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Learn this from the waters:
in mountain clefts and chasms,
loud gush the streamlets,
but great rivers flow silently.

Taṃ nadīhi vijānātha:
sobbhesu padaresu ca,
saṇantā yanti kusobbhā,
tuṇhīyanti mahodadhī.

Sutta Nipata 3.725


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Re: Jhāna According to the Pāḷi Nikāyas

Postby Nyana » Sat Oct 02, 2010 12:01 am

retrofuturist wrote:I suppose the caveat to that though is that samatha existed prior to the Buddha's dispensation and it didn't enlighten anyone, in and of itself.

Hi Retro,

Awakening, just like the full development of ānāpānassati in the second and third tetrads, requires both samatha and vipassanā conjoined as "one taste" (cf. Paṭisambhidāmagga Ānāpānassatikathā). This is also designated in terms of the full development of both the training of heightened mind and heightened discernment.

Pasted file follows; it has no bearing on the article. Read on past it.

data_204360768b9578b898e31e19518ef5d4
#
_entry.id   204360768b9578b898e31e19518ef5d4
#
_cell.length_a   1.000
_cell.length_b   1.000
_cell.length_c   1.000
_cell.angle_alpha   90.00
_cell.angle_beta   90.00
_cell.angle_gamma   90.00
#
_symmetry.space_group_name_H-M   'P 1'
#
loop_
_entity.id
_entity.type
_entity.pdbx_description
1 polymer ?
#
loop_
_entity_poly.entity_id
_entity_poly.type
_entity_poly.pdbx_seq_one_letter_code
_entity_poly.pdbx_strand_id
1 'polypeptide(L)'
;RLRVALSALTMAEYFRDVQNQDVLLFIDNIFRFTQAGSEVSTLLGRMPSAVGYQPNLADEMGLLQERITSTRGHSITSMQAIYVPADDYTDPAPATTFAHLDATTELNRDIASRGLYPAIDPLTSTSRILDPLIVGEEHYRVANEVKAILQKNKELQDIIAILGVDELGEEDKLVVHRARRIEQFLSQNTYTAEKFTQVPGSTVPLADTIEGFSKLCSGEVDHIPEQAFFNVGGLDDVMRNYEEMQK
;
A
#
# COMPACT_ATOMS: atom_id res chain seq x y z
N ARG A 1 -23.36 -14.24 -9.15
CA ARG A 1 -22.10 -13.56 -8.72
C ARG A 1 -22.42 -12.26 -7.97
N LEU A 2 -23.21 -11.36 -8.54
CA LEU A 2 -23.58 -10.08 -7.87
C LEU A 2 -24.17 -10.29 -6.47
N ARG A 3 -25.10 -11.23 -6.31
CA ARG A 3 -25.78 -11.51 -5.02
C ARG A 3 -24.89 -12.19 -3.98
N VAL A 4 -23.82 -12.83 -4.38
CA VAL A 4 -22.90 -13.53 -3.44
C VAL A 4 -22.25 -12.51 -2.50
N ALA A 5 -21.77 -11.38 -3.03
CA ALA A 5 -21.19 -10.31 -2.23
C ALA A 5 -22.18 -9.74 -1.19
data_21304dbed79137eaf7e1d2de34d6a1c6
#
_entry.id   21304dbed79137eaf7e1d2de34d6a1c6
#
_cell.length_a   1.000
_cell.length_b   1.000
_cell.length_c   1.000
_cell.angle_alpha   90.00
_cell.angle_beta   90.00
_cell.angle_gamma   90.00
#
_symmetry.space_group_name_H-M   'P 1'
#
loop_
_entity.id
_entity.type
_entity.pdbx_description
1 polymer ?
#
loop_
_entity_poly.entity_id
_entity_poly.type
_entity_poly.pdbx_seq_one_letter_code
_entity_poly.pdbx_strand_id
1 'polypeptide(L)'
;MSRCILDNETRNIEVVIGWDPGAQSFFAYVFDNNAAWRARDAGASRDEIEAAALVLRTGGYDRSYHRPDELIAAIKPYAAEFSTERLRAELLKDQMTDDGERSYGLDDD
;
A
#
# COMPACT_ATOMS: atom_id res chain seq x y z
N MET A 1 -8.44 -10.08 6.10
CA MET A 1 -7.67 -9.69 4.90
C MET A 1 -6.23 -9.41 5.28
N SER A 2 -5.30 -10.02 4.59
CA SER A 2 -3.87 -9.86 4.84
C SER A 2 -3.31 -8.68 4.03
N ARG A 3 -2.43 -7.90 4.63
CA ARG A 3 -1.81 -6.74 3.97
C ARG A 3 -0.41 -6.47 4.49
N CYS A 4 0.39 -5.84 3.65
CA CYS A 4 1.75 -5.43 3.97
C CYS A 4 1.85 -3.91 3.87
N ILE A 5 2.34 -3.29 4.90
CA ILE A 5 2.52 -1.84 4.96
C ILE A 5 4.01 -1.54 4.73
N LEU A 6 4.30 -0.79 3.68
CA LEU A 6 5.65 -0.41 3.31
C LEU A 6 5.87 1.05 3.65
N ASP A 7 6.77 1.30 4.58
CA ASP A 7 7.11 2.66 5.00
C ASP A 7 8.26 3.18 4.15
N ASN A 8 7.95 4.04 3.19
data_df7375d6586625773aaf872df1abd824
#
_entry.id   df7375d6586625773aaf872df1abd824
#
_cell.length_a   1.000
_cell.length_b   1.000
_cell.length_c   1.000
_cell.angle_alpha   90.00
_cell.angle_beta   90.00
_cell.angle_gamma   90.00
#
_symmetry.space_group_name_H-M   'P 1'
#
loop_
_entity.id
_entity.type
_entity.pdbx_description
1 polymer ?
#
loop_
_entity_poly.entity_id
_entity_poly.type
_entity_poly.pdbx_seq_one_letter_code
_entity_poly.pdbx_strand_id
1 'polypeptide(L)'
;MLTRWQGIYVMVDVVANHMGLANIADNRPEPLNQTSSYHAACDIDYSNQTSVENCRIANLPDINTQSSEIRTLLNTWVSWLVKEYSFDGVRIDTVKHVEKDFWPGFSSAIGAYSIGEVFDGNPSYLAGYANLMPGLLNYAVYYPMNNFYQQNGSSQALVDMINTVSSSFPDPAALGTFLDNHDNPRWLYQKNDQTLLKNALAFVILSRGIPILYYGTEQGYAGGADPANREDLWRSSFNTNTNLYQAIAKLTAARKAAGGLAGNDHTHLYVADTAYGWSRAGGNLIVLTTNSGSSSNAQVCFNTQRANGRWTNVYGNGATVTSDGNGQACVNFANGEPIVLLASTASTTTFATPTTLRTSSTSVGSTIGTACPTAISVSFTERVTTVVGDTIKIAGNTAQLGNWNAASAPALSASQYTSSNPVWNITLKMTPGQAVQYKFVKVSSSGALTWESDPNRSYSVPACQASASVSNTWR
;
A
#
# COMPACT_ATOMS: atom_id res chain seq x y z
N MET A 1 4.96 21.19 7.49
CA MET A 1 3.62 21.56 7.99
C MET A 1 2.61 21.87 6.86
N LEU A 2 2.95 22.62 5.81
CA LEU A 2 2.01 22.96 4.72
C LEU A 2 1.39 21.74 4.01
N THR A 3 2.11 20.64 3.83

All the best,

Geoff
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Re: Jhāna According to the Pāḷi Nikāyas

Postby Nyana » Sat Oct 02, 2010 12:23 am

Ben wrote:On re-reading Analayo, I discovered one of his notes which leads one to believe whether following the sixteen steps is "do-able" as a concentration exercise unless one is in jhana.

I don't see anything in the second tetrad of the sutta instructions which would restrict these trainings to only those who have attained jhāna. With practice it's possible in formal sitting meditation to discern some degree of both joy (pīti) and pleasure (sukha) arising together with any pleasurable skillful mind (cf. Dhammasaṅgaṇī Cittuppādakaṇḍa). And with the later commentarial designation of access concentration there will certainly be joy and pleasure present therein.